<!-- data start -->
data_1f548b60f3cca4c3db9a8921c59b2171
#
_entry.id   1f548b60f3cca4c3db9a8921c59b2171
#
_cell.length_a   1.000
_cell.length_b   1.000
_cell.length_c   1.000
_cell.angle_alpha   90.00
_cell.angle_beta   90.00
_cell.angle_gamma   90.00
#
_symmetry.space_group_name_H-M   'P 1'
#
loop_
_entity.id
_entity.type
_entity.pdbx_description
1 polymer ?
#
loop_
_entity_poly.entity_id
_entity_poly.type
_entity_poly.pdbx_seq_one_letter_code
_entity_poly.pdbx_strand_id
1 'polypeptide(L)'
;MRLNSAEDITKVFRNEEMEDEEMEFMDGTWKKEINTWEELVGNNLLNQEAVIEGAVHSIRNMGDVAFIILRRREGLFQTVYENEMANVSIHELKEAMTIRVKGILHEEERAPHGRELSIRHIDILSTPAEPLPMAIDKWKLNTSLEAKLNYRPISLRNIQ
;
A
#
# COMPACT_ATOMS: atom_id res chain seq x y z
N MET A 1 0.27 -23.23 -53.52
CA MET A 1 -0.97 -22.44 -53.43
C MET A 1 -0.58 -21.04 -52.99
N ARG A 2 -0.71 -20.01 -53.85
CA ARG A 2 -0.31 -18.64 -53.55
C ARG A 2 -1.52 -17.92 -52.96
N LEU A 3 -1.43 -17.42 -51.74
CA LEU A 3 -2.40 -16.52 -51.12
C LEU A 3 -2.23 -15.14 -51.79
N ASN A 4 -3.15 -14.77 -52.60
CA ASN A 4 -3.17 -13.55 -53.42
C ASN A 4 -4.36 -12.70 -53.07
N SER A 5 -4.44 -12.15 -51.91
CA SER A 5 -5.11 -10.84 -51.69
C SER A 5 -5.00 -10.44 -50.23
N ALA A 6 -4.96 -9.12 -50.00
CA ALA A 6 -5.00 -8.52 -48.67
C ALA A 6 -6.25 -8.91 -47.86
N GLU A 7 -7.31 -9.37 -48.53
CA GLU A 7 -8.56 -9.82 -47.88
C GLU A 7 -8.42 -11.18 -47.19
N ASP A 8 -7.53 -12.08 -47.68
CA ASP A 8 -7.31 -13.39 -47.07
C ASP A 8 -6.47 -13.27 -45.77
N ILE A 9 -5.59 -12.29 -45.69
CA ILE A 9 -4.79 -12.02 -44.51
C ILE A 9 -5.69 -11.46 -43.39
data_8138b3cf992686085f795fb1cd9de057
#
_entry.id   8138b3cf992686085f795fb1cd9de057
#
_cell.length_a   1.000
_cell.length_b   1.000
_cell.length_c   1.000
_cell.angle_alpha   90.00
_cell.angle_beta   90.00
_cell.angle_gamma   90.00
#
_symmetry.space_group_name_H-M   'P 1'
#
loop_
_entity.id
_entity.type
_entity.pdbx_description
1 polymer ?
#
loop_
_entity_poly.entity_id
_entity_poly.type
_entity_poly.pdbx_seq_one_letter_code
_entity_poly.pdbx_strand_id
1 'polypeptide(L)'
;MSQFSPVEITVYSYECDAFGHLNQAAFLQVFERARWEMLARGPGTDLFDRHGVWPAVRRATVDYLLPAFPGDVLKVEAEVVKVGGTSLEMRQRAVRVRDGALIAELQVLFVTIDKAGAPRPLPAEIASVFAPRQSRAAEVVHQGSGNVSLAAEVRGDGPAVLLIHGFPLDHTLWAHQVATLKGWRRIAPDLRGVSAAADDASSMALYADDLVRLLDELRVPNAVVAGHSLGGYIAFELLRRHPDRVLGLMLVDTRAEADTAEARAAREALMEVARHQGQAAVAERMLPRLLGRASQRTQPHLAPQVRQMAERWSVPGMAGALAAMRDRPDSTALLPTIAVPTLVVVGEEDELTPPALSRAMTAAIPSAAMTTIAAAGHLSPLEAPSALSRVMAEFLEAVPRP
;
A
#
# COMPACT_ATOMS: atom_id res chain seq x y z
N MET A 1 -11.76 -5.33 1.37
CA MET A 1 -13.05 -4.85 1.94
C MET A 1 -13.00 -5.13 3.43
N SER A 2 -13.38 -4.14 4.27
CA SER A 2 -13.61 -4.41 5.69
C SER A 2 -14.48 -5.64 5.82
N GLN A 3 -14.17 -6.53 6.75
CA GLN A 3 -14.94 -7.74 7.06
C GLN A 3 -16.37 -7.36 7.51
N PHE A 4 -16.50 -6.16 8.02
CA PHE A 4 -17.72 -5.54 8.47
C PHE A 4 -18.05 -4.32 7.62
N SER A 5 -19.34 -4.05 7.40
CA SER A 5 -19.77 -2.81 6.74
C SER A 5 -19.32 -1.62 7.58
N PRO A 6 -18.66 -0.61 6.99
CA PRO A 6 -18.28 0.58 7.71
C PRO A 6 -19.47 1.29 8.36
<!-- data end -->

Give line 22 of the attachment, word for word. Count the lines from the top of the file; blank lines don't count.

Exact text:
_entity_poly.type